Oral Antibiotics Noninferior to IV Antibiotics for Bone and Joint Infection

Senior woman holding assorted tablets.
Compared with intravenous antibiotic therapy, oral therapy was noninferior when used during the first 6 weeks for complex orthopedic infections.

Compared with intravenous (IV) antibiotic therapy, oral therapy was noninferior when used during the first 6 weeks of treatment forcomplex orthopedic infections, according to data published in The New England Journal of Medicine (OVIVA Current Controlled Trials number, ISRCTN91566927 ).

Adults being treated with joint or bone infections at 26 UK centers were randomly assigned to receive oral or IV antibiotics for the first 6 weeks of therapy, starting within 7 days post-surgery or, if the infection was being managed without surgery, within 7 days after the start of antibiotic treatment.

Treatment failure within 1 year of randomization occurred in 74 of 506 patients in the IV group and 67 of 509 in the oral group. The difference in the risk for definitive failure in the oral vs IV groups was −1.4 percentage points (90% CI, −4.9 to 2.2; 95% CI, −5.6 to 2.9), according to an intention-to-treat analysis that indicated noninferiority of oral therapy. There were no significant differences in adverse events between the groups and further complete-case, per-protocol, and sensitivity analyses supported the conclusion of noninferiority.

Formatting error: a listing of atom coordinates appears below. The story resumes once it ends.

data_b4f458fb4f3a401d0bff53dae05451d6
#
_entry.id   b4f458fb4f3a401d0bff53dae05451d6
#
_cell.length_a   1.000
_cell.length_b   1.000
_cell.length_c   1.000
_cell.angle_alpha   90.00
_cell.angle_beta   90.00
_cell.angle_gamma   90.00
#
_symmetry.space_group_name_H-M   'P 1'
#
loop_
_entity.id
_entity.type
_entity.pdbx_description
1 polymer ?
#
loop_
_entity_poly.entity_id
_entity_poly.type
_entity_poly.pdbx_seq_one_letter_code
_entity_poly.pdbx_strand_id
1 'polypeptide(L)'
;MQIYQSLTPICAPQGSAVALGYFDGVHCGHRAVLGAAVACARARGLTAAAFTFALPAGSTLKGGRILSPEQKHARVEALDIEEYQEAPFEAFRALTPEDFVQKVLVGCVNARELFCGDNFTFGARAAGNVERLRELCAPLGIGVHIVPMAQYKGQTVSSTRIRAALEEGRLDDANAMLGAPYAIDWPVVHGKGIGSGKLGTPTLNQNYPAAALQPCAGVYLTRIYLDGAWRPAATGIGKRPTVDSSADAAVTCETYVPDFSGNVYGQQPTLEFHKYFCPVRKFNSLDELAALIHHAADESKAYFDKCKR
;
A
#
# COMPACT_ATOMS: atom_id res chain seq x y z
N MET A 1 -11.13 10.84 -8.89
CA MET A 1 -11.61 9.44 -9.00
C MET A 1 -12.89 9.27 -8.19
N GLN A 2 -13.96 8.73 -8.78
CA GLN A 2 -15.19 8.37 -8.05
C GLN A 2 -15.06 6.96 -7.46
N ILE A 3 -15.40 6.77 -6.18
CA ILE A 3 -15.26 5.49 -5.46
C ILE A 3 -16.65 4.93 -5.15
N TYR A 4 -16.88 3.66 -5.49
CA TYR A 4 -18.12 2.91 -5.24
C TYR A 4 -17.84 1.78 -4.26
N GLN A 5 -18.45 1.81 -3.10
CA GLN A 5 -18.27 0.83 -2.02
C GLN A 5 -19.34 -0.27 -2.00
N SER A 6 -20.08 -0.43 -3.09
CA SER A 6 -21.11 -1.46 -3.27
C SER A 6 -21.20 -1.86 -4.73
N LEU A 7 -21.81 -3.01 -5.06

Investigators believed that ethics concerns outweighed the limitation placed on the study by following open-label protocols, as it “would have been unethical to expose participants in the oral group to the risks associated with intravenous administration of placebo for 6 weeks.” Efforts were made to overcome this limitation by having objective end point criteria and end point committee members who were blinded to treatment group assignments. The trial also did not compare specific antibiotic agents; it was left to the expertise of the consulting infectious disease specialists to choose and adjust antibiotic regimes. These specialists were also responsible for the causal attribution of serious adverse events related to antibiotics. Therefore, potential biases in both the choice of antibiotic and assessment of adverse events are a possibility.

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The results of the trial, investigators concluded, showed that an appropriately selected oral antibiotic is noninferior to IV therapy during the first 6 weeks of treatment for bone and joint infections.


Li HK, Rombach I, Zambellas R, et al. Oral versus intravenous antibiotics for bone and joint infection. New Engl J Med. 2019;380:425-436.